Editor Steve frets about the lack of information on the accuracy of the Philips Lifeline AutoAlert and says it’s about time they published some data.
Back in March 2010, I welcomed the introduction of the Philips Lifeline with AutoAlert (for falls when the person cannot press the pendant button), particularly as a long-needed acknowledgement in the industry that traditional pendant alarms have considerable shortcomings. Philips puts nail in pendant alarm coffin. I also noted that, considering the notorious unreliability of fall detectors, Philips must be anticipating a large number of false positive alerts because there was a 30 second delay built in to enable users to cancel the autoalert.
In January this year Philips…
linked up in a big deal with WellAWARE Systems to monitor people in ‘senior living communities’ and ‘home health’ settings. Philips Lifeline, WellAWARE to co-market.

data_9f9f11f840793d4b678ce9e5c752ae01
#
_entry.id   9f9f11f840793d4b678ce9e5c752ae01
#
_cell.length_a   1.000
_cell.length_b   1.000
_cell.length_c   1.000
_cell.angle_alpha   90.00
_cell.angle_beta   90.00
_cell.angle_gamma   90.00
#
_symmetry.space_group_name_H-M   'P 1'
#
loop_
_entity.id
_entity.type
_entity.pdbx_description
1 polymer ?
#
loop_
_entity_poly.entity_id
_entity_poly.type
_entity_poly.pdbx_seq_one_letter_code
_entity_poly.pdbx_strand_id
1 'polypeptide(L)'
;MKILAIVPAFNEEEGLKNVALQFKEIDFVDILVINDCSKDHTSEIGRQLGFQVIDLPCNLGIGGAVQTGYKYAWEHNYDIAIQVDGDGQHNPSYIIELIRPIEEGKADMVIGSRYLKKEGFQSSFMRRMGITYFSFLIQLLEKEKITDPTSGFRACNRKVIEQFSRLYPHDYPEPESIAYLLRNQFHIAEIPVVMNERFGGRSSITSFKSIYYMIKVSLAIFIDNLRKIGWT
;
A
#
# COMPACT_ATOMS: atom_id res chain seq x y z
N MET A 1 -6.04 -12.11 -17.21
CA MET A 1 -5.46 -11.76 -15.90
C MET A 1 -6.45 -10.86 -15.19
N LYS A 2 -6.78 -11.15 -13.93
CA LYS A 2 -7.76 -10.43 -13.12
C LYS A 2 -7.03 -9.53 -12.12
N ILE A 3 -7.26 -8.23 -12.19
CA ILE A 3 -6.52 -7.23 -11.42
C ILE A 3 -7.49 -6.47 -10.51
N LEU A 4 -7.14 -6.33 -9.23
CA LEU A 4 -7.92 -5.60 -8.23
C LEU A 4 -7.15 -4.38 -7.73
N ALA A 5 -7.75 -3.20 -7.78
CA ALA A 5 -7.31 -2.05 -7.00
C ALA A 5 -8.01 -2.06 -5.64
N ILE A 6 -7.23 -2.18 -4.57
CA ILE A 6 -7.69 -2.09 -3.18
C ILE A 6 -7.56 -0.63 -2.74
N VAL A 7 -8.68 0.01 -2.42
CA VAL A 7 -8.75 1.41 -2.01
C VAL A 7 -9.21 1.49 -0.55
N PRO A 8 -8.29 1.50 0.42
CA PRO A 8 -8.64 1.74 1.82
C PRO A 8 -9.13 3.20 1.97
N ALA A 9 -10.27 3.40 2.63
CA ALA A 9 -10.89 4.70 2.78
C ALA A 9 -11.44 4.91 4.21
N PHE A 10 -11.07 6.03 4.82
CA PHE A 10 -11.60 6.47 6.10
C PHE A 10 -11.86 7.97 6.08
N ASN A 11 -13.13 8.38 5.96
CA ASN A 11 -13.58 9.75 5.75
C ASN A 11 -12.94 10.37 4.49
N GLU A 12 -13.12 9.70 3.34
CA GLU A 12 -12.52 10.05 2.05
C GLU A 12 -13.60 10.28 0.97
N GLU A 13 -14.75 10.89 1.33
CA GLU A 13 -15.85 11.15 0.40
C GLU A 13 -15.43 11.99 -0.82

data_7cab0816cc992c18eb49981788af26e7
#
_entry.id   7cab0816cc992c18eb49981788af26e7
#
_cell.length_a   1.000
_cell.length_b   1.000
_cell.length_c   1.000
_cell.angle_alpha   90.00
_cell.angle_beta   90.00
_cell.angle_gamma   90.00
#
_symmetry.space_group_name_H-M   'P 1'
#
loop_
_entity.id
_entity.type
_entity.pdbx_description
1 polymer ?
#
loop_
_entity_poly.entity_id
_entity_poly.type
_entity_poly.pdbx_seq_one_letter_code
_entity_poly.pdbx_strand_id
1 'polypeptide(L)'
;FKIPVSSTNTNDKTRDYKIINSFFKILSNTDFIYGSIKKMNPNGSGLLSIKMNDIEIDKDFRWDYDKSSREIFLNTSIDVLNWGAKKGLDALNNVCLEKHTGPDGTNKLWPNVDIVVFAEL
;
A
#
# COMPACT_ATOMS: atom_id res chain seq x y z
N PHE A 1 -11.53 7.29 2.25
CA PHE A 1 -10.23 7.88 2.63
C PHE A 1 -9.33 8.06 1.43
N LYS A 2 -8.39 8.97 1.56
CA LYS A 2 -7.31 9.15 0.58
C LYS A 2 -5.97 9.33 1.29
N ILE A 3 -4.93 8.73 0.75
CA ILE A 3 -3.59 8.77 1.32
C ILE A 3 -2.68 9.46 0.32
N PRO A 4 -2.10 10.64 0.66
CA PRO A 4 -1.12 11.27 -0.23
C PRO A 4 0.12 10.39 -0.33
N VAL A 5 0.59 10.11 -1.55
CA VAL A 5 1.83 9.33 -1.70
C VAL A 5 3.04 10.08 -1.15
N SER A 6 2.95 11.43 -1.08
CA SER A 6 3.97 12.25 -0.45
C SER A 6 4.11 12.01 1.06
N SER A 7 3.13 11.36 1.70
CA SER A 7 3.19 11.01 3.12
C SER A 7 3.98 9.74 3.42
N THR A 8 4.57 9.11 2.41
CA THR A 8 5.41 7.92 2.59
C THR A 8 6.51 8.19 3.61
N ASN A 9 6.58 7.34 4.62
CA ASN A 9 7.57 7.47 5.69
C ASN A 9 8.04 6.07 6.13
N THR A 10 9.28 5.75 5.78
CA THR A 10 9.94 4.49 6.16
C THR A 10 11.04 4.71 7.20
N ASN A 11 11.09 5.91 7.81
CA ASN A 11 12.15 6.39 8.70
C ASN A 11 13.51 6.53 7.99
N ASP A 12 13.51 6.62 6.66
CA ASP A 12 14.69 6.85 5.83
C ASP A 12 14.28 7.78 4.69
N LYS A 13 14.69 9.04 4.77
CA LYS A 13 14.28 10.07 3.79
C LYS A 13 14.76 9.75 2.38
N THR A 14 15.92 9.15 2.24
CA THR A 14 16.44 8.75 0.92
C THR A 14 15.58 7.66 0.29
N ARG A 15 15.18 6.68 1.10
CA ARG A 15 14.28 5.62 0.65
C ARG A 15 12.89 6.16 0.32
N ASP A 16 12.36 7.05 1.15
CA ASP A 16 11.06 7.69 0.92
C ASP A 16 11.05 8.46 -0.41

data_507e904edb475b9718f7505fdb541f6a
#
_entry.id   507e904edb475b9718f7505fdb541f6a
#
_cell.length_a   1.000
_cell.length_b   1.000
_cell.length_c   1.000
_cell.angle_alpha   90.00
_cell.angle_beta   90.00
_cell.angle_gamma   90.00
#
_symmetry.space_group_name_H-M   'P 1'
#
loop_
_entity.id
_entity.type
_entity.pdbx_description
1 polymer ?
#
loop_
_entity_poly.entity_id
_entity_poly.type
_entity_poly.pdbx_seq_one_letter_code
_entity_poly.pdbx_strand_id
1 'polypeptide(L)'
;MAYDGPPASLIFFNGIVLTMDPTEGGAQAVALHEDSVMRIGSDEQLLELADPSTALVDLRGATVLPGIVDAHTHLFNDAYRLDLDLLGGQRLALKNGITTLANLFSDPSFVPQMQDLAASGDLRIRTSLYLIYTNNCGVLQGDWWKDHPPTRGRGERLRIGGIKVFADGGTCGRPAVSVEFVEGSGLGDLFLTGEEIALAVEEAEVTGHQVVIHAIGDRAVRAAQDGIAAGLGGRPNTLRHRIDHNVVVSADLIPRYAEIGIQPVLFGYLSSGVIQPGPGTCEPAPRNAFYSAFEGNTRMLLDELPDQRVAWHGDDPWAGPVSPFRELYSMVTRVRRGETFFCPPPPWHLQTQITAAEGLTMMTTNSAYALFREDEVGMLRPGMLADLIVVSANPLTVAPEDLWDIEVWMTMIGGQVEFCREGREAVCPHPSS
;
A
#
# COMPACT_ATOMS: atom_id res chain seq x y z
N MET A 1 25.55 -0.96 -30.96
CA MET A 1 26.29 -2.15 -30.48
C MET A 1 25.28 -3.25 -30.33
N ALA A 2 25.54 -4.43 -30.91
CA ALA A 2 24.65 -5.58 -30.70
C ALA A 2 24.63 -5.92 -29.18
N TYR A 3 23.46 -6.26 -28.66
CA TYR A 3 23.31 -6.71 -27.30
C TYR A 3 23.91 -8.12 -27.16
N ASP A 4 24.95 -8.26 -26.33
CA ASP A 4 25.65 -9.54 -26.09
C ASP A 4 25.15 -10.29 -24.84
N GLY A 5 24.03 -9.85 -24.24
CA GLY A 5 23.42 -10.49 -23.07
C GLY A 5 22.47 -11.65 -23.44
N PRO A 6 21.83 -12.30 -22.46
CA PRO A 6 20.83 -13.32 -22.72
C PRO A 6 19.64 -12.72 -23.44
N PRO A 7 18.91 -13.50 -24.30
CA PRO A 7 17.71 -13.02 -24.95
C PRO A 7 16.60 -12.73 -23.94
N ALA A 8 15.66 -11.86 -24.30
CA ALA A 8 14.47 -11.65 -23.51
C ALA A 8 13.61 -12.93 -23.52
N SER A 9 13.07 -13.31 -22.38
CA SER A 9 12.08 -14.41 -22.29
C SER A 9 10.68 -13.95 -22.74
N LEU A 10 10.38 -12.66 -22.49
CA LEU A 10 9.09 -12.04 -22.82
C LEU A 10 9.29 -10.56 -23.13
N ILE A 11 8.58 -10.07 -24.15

Now I see the following ringing endorsement by The Franciscan Companies, a member of the St. Joseph’s Hospital Health Network, complete with an oh-so-confident customer testimonial, on video, in a news item. Auto Alert system detects a fall without the press of a button. It’s convincing stuff.
Until you ask where the evidence is.
And is the equally robust statement on Philips’s design news blog to be taken to mean that there are never any false positives or false negatives? “It contains a series of sensors and an advanced algorithm that can accurately depict when the wearer has fallen, sending notification to the Lifeline service.”
If I were a customer who had a fall that the system failed to report I’d be using that statement in court as a stick to beat them with.
Let’s be generous and assume that Philips (or now even WellAWARE) has some research data on actual levels of reliability that it has shared with St. Joseph’s and other customers. But if it is so good why are they not sharing it with the public at large and the telecare/telehealth community in particular? I can’t find that data on any of their sites, and I’ve not heard of it being presented at any conferences…
Alternatively, if the data is not good, then the system and publicity falls into the realm of expensive but false reassurance.
Come on, Philips! If you want the industry to take the AutoAlert seriously you have to do better than just making bold assertions!